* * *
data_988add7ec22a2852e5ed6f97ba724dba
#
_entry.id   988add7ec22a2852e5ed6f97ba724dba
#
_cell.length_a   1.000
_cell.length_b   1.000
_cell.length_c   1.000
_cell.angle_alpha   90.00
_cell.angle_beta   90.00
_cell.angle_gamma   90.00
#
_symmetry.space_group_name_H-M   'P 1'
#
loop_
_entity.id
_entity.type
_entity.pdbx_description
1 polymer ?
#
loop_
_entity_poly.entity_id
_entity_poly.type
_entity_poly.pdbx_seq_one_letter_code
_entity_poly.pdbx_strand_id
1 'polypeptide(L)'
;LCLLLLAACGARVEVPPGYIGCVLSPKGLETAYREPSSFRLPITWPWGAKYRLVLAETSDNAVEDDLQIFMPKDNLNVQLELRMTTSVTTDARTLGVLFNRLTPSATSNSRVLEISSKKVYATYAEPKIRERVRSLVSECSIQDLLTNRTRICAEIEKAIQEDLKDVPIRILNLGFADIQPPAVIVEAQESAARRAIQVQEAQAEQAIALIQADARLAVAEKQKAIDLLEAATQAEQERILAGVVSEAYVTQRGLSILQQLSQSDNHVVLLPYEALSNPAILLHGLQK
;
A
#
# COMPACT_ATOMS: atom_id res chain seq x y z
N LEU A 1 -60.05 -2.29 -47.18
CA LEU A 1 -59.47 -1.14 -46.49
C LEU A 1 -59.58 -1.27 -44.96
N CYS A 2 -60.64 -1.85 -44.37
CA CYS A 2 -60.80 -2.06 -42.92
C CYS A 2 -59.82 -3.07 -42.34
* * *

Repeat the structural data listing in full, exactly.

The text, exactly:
data_988add7ec22a2852e5ed6f97ba724dba
#
_entry.id   988add7ec22a2852e5ed6f97ba724dba
#
_cell.length_a   1.000
_cell.length_b   1.000
_cell.length_c   1.000
_cell.angle_alpha   90.00
_cell.angle_beta   90.00
_cell.angle_gamma   90.00
#
_symmetry.space_group_name_H-M   'P 1'
#
loop_
_entity.id
_entity.type
_entity.pdbx_description
1 polymer ?
#
loop_
_entity_poly.entity_id
_entity_poly.type
_entity_poly.pdbx_seq_one_letter_code
_entity_poly.pdbx_strand_id
1 'polypeptide(L)'
;LCLLLLAACGARVEVPPGYIGCVLSPKGLETAYREPSSFRLPITWPWGAKYRLVLAETSDNAVEDDLQIFMPKDNLNVQLELRMTTSVTTDARTLGVLFNRLTPSATSNSRVLEISSKKVYATYAEPKIRERVRSLVSECSIQDLLTNRTRICAEIEKAIQEDLKDVPIRILNLGFADIQPPAVIVEAQESAARRAIQVQEAQAEQAIALIQADARLAVAEKQKAIDLLEAATQAEQERILAGVVSEAYVTQRGLSILQQLSQSDNHVVLLPYEALSNPAILLHGLQK
;
A
#
# COMPACT_ATOMS: atom_id res chain seq x y z
N LEU A 1 -60.05 -2.29 -47.18
CA LEU A 1 -59.47 -1.14 -46.49
C LEU A 1 -59.58 -1.27 -44.96
N CYS A 2 -60.64 -1.85 -44.37
CA CYS A 2 -60.80 -2.06 -42.92
C CYS A 2 -59.82 -3.07 -42.34